Capitalizing on carbon
Chemical engineering professor receives a prestigious Steacie fellowship to help establish a world-leading carbon nanotechnology centre at the University of Waterloo
Chemical engineering professor receives a prestigious Steacie fellowship to help establish a world-leading carbon nanotechnology centre at the University of WaterlooBy Brian Caldwell Faculty of Engineering
Aiping Yu is one step closer to her dream of establishing a world-leading carbon nanotechnology centre at the University of Waterloo after winning a prestigious award for highly promising researchers.
The chemical engineering professor is one of six nation-wide recipients of 2020 E.W.R. Steacie Memorial Fellowships announced today by the Natural Sciences and Engineering Research Council of Canada.
Winners receive $250,000 in research grants over two years and, via payments of up to $90,000 a year to their universities, are freed from teaching and administrative duties so they can concentrate on research full-time.
Yu, who has been at Waterloo Engineering for more than a decade after working for a year in the plastics industry, is thrilled by the recognition and the opportunity to take her work in the lab to the next level.
“As a female researcher, it is difficult to balance family life and career development,” she says. “I appreciate this award because it gives me two years of teaching relief so I can really take off and fly.”
As director of the Applied Carbon Nanotechnology Laboratory, Yu’s main research focus is on carbon nanomaterials, particularly carbon nanotubes and graphene, to make longer-lasting, smaller, faster-charging batteries and supercapacitors.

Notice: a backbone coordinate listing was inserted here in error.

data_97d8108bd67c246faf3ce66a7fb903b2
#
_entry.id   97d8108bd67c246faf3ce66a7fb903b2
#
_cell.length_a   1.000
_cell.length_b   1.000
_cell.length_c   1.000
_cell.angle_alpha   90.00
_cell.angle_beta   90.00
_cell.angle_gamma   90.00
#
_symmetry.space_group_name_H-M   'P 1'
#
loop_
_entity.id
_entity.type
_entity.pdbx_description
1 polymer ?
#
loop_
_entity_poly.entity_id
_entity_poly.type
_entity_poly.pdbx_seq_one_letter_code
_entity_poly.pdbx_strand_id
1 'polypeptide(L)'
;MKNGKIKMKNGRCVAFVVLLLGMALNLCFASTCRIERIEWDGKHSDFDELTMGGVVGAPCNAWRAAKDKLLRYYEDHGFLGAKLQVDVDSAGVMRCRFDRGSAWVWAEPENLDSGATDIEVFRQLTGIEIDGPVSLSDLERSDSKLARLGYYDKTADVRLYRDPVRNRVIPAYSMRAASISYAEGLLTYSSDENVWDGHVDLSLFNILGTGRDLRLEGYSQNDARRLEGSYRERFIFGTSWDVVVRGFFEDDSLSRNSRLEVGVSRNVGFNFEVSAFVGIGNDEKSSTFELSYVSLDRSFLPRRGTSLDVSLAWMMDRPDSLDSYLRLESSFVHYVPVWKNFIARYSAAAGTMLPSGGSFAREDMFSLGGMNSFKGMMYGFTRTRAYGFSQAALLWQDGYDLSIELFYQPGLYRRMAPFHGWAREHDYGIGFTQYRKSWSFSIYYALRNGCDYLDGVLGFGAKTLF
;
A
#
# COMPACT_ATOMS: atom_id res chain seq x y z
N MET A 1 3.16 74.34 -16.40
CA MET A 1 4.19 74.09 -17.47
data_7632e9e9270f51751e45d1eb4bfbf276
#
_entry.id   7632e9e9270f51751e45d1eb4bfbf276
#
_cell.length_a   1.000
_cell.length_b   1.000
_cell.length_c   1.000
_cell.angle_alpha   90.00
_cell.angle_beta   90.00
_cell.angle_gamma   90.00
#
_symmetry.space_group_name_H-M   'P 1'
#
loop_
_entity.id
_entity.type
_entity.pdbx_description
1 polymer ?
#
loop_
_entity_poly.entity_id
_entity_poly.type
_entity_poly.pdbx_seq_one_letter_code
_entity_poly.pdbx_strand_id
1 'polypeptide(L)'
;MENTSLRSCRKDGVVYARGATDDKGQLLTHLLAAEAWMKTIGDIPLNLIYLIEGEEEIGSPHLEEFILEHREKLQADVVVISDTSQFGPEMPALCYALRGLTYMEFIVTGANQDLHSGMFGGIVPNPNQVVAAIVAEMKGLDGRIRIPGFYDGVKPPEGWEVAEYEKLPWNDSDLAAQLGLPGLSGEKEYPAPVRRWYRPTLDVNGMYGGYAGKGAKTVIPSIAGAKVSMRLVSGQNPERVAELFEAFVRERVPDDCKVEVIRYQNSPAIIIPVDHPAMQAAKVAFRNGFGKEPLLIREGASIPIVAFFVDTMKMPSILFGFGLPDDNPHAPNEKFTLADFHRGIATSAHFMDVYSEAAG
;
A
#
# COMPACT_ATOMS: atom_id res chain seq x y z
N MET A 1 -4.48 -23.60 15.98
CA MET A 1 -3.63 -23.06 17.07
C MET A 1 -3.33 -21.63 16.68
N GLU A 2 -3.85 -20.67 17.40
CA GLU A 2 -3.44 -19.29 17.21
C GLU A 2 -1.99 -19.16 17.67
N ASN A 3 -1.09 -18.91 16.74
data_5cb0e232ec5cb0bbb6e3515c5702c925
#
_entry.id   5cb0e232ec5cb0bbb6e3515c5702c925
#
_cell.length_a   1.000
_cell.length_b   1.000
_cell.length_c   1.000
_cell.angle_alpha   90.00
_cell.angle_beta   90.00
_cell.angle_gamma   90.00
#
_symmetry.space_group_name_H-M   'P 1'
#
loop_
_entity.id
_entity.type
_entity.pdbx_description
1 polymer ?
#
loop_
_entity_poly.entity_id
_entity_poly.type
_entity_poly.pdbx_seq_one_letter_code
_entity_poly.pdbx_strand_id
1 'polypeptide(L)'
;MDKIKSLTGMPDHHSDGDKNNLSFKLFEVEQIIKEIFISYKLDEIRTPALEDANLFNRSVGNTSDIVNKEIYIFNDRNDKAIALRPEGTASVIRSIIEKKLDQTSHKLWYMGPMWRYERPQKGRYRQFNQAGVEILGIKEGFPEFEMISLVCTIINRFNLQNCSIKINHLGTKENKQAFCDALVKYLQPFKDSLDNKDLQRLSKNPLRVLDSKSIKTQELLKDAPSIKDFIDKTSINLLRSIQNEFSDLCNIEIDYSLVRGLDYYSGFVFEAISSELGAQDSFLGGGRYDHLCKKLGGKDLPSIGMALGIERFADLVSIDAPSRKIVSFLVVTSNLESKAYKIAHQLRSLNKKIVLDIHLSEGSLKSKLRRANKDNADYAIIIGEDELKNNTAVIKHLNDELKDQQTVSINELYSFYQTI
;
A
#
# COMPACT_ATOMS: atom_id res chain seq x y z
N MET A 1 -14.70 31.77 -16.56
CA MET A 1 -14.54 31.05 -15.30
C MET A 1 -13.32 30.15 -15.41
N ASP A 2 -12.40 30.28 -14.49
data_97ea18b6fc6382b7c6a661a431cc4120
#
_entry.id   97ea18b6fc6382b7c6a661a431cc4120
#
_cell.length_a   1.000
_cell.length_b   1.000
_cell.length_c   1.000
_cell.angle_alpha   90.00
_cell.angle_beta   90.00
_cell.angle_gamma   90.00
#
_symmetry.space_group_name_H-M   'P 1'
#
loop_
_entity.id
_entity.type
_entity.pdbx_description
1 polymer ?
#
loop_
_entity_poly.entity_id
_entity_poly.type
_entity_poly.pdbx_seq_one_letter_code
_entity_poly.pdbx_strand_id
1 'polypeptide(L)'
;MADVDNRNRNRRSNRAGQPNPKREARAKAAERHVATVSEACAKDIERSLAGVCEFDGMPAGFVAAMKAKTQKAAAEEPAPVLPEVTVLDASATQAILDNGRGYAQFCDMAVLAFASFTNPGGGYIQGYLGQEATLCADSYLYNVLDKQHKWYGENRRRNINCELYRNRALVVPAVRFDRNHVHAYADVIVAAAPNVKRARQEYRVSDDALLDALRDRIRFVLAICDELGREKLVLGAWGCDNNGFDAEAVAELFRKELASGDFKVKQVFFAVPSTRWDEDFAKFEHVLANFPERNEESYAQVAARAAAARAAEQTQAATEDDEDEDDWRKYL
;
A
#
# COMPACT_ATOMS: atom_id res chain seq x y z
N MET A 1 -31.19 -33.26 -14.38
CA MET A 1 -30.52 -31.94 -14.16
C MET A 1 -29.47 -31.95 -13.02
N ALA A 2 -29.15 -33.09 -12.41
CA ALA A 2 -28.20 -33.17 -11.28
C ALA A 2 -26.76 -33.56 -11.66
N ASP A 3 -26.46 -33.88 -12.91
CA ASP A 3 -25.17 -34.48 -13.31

Carbon nanotubes and graphene are particularly well-suited to those applications, including use in electric vehicles and consumer electronics such as smartphones and laptops, because they are highly conductive and have large surface areas.
“These two materials are the driving forces pushing the entire development of nanotechnology,” Yu says. “They have amazing physical properties.”
A secondary area of research involves the use of graphene at the nanoscale level as an additive to an extremely expensive polymer coating for corrosion protection of pipelines made of carbon steel.
The modified graphene additive improves corrosion protection and enables the use of thinner coats of the rubber-like substance, yielding significant savings for pipeline companies.
Yu plans to use her Steacie grant to attract high-quality graduate students and postdoctoral researchers, including Waterloo grads who might otherwise go to the United States.
“Top graduate students and postdocs are extremely important to research programs, and it is my ambition to make Waterloo and Canada leaders in research and development of carbon nanomaterials,” she says.
Edgar William Richard Steacie was a chemist and a researcher who made major contributions to science in Canada during and immediately after World War Two. He also led the National Research Council of Canada from 1952 to 1962.